BATON ROUGE, La. – Members of the Board of Regents today thoroughly discussed the Board of Regents Uniform Policy on Sexual Misconduct established statewide in 2015 and aligned with state law, as well as federal provisions in Title IX mandating safe learning environments and the Clery Act, which requires disclosure of campus security policies and crime statistics. Regents stressed its responsibility to convene and collaborate with all higher education stakeholders to ensure consistent understanding and implementation of the laws, policies, and best practices concerning sexual misconduct on campus given the current climate in Louisiana.
“Today is the time for Regents along with our systems to again declare what we value and where we stand,” said Board of Regents Chairman Blake David. “We demand strong education and prevention programs to minimize sexual misconduct on our campuses coupled with solid statewide policies with enforcement provisions to address violations with compassion and support for survivors.”
“Catastrophic failures that leave students without adequate protection have no place here in our state,” said Commissioner of Higher Education Kim Hunter Reed. “We must ensure that we marry Regents’ critical policy role with the enforcement and implementation roles of our management boards to get this right. We will continue our efforts to ensure that we are educating students in a safe environment.” Reed emphasized.
Regents sent a letter this week to the four public postsecondary system presidents and management board chairs requesting information ranging from website links to their current policies, points of contact for reporting sexual harassment/assault, the number of confidential advisors on campus and when they last received training, as well as confirmation that each institution has established a task force to address sexual misconduct. The letter also asked whether systems had adopted morality clauses for employment contracts and if they had entered into a memorandum of understanding with local law enforcement and criminal justice agencies.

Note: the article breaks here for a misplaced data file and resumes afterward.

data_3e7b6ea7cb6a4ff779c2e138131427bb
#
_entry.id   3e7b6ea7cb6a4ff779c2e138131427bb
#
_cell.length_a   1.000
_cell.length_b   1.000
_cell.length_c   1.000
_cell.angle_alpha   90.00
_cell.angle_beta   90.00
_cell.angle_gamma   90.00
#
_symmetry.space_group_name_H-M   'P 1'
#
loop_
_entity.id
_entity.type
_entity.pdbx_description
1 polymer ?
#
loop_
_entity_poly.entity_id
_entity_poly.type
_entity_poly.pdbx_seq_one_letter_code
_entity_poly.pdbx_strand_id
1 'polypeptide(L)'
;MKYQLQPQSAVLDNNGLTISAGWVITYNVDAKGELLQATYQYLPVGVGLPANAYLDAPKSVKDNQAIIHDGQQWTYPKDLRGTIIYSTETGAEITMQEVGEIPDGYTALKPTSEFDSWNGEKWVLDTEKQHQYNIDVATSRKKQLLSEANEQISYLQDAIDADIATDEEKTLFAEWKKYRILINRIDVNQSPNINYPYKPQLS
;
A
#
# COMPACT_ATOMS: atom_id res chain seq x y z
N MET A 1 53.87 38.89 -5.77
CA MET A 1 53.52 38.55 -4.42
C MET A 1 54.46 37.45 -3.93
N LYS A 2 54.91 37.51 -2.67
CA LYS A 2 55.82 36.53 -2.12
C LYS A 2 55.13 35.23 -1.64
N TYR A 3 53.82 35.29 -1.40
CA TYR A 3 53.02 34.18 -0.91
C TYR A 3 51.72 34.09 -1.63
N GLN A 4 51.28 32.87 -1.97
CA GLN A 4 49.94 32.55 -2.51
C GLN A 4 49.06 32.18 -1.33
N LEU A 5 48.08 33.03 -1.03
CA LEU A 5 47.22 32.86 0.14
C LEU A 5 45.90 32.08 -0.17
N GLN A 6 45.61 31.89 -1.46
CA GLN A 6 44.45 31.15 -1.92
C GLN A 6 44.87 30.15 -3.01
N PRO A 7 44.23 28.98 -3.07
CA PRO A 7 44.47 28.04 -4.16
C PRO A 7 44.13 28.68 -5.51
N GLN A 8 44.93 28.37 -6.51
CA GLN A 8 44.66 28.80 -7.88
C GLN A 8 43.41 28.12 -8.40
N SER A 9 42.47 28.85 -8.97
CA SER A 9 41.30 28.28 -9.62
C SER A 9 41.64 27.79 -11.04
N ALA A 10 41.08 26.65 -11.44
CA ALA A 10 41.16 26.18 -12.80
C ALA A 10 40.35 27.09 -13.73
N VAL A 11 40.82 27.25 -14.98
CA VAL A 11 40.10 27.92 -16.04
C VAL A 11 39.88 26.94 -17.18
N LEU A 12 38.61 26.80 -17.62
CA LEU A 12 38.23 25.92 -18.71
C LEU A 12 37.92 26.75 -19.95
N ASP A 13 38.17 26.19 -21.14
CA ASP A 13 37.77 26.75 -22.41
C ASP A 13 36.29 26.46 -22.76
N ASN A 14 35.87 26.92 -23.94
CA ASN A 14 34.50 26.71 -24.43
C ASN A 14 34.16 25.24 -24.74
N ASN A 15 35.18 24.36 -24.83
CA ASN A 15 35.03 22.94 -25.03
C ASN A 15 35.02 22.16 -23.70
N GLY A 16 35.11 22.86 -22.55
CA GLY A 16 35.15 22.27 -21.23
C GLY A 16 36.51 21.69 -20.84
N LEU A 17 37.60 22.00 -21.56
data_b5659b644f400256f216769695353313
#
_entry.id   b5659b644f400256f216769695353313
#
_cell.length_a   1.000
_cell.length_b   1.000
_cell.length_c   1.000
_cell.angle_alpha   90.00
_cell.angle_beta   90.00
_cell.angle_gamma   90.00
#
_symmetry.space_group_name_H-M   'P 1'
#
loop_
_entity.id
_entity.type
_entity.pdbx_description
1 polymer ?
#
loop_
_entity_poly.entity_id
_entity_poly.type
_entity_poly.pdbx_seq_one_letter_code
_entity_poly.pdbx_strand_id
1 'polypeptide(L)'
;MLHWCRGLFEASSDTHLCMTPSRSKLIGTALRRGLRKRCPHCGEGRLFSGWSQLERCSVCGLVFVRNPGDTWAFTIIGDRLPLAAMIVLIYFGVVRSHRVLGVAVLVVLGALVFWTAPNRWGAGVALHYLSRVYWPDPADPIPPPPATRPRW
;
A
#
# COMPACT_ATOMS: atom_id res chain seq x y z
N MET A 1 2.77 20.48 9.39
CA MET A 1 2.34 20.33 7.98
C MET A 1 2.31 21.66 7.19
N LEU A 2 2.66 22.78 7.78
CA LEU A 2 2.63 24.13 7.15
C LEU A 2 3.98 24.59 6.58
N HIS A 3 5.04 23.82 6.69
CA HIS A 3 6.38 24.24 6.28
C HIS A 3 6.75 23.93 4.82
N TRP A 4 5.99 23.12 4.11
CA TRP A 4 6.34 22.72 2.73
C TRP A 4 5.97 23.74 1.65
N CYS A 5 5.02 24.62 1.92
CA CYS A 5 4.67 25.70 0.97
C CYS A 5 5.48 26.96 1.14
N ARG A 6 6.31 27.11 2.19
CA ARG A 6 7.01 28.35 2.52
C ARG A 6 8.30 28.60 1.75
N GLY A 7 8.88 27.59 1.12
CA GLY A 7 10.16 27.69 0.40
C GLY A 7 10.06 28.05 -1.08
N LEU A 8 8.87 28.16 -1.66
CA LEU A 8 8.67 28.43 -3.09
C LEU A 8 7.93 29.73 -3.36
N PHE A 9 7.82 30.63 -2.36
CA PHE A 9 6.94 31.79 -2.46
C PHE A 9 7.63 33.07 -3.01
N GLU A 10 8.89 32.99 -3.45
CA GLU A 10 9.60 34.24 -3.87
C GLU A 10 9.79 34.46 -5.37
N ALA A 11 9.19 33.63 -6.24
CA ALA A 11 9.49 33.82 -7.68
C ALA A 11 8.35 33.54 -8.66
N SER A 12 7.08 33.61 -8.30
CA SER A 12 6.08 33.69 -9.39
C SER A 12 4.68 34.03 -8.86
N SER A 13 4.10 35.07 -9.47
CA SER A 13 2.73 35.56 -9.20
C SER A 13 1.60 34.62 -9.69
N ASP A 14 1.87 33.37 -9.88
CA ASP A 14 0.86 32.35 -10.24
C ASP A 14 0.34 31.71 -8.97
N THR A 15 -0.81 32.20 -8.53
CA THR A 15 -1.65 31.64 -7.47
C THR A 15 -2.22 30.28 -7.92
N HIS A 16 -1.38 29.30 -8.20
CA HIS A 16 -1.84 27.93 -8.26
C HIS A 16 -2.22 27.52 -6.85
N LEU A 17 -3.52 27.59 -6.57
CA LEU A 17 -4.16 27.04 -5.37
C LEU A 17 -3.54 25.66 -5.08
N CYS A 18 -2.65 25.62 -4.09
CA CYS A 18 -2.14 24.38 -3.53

During the hour-long Board development session, Regents reviewed the Uniform Policy on Sexual Misconduct, originally adopted in February 2015 then amended in August of the same year in response to the Campus Accountability and Safety Act (Act 172 of the 2015 Regular Legislative Session). The policy was designed to help public postsecondary institutions create and maintain safe learning environments for all individuals who participate in the institutions’ activities and programs. During the policy’s development, Regents assembled national experts and shared best practices for providing statewide training opportunities to assist in uniform compliance.
Mandatory activities for public postsecondary institutions include:
- Prevention & Awareness Programs
- Confidential Advisors
- Campus Climate Surveys
- Coordination with Local Law Enforcement
- Online Reporting
- Institutional Task Forces
Commissioner Reed also shared with the Board for future consideration a range of potential amendments to the Uniform Policy aimed at increasing transparency and accountability among higher education stakeholders. Those considerations included additional reporting of sexual harassment training completion to Regents (as well as the Division of Administration), compliance certification by campus presidents, and multi-year audits of campus sexual misconduct policy and practices, along with management board training around Title IX with mandatory, routine reporting of active cases.
Looking ahead, Commissioner Reed will attend the second meeting of the Senate Select Committee on Women and Children this Friday to hear continued testimony on the topic of sexual assault and how it has been handled by campus leaders. Reed says that it is important for Regents to serve as a resource for students, families, legislators, and others seeking solutions to make colleges and universities safe places for learning and growth.